Still, nothing beats the experience gained (or the ab work) of sailing a dinghy on a day with variable wind for really internalizing the concepts of wind, waves, weight, and water.
I suspect you've just hinted at a way to set this debate to rest forever. There's no one right answer, it'll depend on the student. There's a theory of learning that says: each person has a preferred pathway for taking in information and they learn best when the stuff comes in through that route. If it comes in through another route, they may not get it at all, or may need to work very hard to accomplish the same thing that would be easy if it came in through their preferred path.
Some people learn and retain information best if it comes in through visual pathways, i.e., they see it. You probably know someone like this - you've *told* them your name a half-dozen times, then the first time you're in meeting together and you're wearing a nametag so they can *read* your name, they never forget you again. That person is a visual learner. Hearing your name, over and over, will never really help him, because the information is coming in by the auditory path. As soon as he sees and not hears your name, it sticks. By contrast, other people learn best by auditory pathways, and a third group learns best by kinetic pathways.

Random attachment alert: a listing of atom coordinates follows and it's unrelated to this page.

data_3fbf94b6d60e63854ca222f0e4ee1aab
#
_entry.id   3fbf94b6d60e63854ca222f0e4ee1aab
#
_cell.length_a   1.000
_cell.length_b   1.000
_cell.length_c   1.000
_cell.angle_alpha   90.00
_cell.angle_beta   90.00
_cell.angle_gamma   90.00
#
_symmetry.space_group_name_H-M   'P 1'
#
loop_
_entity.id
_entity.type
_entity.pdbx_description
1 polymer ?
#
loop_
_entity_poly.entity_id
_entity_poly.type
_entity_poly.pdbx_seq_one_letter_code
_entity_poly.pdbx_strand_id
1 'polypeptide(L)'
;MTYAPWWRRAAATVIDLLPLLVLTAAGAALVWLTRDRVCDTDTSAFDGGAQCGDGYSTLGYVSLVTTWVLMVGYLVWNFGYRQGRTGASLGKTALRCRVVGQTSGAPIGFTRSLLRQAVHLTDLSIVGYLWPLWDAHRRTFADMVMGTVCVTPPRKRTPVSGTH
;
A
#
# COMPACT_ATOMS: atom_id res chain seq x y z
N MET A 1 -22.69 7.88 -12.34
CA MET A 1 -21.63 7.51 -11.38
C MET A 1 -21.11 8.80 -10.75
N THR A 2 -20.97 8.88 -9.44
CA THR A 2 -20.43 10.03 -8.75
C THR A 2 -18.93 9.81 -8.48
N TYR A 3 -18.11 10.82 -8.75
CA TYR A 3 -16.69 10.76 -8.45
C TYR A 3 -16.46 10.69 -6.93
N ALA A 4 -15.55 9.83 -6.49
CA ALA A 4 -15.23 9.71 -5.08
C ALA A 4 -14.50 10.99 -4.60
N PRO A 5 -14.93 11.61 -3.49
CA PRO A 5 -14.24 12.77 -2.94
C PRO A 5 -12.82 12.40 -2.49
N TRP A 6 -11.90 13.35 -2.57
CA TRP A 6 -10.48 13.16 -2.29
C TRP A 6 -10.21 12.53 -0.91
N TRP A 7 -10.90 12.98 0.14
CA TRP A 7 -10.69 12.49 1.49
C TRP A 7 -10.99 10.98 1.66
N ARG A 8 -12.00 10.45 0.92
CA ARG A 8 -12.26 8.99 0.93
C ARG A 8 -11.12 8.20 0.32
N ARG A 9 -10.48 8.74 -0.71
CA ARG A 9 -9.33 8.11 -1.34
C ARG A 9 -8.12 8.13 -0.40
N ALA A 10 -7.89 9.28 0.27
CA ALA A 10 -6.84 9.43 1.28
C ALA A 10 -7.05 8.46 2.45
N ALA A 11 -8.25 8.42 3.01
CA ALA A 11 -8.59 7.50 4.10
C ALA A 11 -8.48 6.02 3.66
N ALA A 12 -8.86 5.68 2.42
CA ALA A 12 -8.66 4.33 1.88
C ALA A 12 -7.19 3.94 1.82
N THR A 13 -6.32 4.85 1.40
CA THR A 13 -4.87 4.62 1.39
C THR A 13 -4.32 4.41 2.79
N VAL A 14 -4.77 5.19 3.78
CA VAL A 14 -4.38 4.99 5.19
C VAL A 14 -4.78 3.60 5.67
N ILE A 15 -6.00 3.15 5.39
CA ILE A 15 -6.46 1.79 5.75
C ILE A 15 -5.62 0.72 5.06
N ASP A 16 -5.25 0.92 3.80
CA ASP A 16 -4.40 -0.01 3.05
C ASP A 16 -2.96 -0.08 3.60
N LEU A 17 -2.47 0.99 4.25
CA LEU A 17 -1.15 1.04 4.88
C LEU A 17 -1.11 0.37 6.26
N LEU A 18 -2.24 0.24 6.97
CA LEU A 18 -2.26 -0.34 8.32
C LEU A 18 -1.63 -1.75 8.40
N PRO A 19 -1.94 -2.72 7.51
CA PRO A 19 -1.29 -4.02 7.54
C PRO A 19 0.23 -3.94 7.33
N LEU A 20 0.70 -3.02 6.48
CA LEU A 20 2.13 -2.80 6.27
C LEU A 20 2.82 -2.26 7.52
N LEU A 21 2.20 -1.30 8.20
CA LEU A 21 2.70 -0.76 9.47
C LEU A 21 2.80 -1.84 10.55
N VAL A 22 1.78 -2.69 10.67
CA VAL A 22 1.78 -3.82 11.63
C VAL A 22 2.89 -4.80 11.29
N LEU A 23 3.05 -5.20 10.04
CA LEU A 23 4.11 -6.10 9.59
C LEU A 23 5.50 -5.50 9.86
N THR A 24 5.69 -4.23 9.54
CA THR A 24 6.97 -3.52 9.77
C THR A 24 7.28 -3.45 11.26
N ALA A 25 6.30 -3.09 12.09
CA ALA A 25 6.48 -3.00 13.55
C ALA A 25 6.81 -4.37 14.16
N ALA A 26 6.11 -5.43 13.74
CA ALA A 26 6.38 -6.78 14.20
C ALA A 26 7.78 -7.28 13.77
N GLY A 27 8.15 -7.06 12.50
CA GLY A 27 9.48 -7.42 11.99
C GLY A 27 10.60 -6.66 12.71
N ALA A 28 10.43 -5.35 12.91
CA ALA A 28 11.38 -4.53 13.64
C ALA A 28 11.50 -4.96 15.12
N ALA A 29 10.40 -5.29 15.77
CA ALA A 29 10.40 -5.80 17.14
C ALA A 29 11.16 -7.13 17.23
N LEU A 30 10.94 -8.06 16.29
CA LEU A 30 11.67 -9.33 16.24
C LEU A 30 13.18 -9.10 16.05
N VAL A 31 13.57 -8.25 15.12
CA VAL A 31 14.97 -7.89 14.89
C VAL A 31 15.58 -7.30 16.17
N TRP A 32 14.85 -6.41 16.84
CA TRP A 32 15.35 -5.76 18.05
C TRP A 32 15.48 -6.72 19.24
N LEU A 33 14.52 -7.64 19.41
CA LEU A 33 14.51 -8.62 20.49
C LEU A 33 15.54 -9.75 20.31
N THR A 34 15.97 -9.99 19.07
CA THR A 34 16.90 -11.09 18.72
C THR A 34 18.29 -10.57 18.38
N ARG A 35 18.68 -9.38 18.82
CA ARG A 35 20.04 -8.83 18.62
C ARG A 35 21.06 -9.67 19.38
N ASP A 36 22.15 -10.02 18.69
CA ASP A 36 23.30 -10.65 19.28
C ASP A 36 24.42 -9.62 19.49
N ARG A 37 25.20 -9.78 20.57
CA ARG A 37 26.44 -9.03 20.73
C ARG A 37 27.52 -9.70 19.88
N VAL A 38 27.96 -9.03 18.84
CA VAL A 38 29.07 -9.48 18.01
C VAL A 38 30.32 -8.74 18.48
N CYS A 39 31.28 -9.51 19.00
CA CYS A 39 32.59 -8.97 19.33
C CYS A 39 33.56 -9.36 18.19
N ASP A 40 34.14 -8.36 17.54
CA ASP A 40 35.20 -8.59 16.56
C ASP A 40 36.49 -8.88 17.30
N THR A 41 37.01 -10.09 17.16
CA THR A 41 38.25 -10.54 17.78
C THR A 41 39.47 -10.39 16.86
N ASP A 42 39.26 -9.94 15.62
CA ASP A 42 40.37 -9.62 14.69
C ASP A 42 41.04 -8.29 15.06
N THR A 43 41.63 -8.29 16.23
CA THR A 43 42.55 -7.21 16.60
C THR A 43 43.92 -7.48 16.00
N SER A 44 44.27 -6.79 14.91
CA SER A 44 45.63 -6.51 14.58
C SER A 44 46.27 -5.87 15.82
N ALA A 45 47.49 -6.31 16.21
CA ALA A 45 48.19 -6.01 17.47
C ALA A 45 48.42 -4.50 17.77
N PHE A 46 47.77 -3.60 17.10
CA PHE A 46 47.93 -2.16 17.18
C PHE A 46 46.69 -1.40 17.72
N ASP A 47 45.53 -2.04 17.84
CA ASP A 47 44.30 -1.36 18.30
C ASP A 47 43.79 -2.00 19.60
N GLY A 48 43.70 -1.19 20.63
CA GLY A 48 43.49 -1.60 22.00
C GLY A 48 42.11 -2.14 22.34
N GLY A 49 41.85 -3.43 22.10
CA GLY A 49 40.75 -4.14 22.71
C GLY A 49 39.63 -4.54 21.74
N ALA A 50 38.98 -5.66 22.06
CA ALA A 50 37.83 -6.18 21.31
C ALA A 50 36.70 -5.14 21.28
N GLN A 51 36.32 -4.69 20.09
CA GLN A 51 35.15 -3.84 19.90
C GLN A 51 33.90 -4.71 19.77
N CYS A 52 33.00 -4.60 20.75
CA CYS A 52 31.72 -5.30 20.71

My strong suspicion is that people who are visual or cerebral learners - it won't matter if they learn on a 14-foot dinghy or a 40 foot heavy cruiser, they'll accomplish just the same. Because they're not learning by "feel;" they have physics diagrams in their heads and they're busy superimposing vector diagrams on a mental sketch of the boat, sails, and wind. People who are kinetic learners, who learn by feel - they're the ones who seem a bit slow in the classroom and only get it when they get out on the water. But when they get on the water, they get it right away. They're the ones who have to learn first on little dinghies before they go on to medium-size Colgates to big boats.